This PEM image shows two cancerous lesions. The one on the right was depicted by conventional mammography, but the one on the left was only identified by the PEM unit. Image courtesy: Eric Rosen, Duke University Medical Center
A study published in the February issue of the journal Radiology shows that a positron emission mammography (PEM) device designed and built by Jefferson Lab scientists is capable of imaging breast cancer tumors. In the pilot study, conducted by Duke University Medical Center researchers, the unit imaged 18 malignant tumors in 23 patients receiving additional screening due to suspicious mammograms.
For many women, regular mammograms allow physicians to spot breast cancer tumors as dense lumps in the breast. But mammography often fails in women who have dense breast tissue due, for instance, to genetics or scarring. According to Eric Rosen, M.D., a Duke University Medical Center physician and lead author on the study, "In women with dense breasts, it’s very hard to pick out even large anatomic abnormalities."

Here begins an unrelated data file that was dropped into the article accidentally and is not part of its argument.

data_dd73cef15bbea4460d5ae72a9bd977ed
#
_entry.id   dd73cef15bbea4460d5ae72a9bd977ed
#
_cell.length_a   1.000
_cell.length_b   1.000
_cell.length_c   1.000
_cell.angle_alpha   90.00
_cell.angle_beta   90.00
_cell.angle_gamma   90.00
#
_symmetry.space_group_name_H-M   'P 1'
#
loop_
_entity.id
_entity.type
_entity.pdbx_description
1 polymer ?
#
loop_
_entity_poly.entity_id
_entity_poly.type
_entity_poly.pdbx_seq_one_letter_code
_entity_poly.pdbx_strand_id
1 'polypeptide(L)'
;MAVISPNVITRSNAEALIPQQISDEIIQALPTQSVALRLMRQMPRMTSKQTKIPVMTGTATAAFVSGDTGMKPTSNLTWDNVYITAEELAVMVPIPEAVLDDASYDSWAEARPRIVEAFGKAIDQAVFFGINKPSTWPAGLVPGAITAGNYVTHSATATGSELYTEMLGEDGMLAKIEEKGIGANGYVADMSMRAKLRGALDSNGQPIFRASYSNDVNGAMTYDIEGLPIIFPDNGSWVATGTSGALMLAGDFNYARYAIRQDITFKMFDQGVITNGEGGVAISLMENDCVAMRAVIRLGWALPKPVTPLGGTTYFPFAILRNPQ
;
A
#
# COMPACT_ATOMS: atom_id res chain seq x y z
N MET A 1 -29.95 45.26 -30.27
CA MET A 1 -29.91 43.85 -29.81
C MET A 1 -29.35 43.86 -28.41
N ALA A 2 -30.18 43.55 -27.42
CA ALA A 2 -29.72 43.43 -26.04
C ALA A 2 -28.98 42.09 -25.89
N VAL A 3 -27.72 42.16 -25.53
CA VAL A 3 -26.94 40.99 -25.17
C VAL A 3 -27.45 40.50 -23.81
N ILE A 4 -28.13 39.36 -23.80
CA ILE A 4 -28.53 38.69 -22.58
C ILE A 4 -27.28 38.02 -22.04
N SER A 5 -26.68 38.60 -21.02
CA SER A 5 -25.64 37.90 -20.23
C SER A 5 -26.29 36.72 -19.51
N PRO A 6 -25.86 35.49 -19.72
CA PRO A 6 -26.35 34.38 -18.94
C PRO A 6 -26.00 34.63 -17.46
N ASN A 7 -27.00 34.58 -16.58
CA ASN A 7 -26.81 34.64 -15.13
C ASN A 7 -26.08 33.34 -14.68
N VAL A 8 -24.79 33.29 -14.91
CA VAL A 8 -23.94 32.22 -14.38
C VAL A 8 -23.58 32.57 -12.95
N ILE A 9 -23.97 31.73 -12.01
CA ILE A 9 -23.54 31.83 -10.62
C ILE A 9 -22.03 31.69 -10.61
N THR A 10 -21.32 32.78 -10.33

Stan Majewski, Jefferson Lab Detector Group Leader and principal investigator on the instrumentation part of the project, led the team that designed and built the PEM unit. He says PEM imaging works differently than mammography. It reveals breast tissue that is showing higher metabolism than other areas. "The imager we built is a functional imager. That is, it indicates something about physiology, which can be different from anatomy," he says.
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